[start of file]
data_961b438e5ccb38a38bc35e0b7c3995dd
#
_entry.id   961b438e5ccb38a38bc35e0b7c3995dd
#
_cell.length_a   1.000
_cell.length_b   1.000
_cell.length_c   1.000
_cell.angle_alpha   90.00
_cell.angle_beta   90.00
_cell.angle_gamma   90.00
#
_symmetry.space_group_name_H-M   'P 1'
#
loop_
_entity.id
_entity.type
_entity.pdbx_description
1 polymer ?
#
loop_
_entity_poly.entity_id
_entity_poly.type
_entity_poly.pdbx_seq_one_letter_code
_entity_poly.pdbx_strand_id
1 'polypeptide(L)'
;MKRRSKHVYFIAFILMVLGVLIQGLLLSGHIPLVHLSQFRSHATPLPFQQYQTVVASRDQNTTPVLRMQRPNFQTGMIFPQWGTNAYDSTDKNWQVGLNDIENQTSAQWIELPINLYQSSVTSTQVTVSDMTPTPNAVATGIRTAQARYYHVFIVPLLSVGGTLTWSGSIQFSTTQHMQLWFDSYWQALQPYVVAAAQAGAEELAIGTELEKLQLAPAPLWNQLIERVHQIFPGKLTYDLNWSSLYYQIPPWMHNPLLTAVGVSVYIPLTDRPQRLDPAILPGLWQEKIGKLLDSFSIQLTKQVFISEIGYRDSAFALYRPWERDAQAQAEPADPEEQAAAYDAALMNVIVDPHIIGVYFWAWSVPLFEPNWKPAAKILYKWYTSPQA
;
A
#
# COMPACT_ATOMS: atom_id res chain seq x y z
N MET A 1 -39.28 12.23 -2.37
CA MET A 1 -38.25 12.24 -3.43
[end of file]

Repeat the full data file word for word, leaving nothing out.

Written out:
data_961b438e5ccb38a38bc35e0b7c3995dd
#
_entry.id   961b438e5ccb38a38bc35e0b7c3995dd
#
_cell.length_a   1.000
_cell.length_b   1.000
_cell.length_c   1.000
_cell.angle_alpha   90.00
_cell.angle_beta   90.00
_cell.angle_gamma   90.00
#
_symmetry.space_group_name_H-M   'P 1'
#
loop_
_entity.id
_entity.type
_entity.pdbx_description
1 polymer ?
#
loop_
_entity_poly.entity_id
_entity_poly.type
_entity_poly.pdbx_seq_one_letter_code
_entity_poly.pdbx_strand_id
1 'polypeptide(L)'
;MKRRSKHVYFIAFILMVLGVLIQGLLLSGHIPLVHLSQFRSHATPLPFQQYQTVVASRDQNTTPVLRMQRPNFQTGMIFPQWGTNAYDSTDKNWQVGLNDIENQTSAQWIELPINLYQSSVTSTQVTVSDMTPTPNAVATGIRTAQARYYHVFIVPLLSVGGTLTWSGSIQFSTTQHMQLWFDSYWQALQPYVVAAAQAGAEELAIGTELEKLQLAPAPLWNQLIERVHQIFPGKLTYDLNWSSLYYQIPPWMHNPLLTAVGVSVYIPLTDRPQRLDPAILPGLWQEKIGKLLDSFSIQLTKQVFISEIGYRDSAFALYRPWERDAQAQAEPADPEEQAAAYDAALMNVIVDPHIIGVYFWAWSVPLFEPNWKPAAKILYKWYTSPQA
;
A
#
# COMPACT_ATOMS: atom_id res chain seq x y z
N MET A 1 -39.28 12.23 -2.37
CA MET A 1 -38.25 12.24 -3.43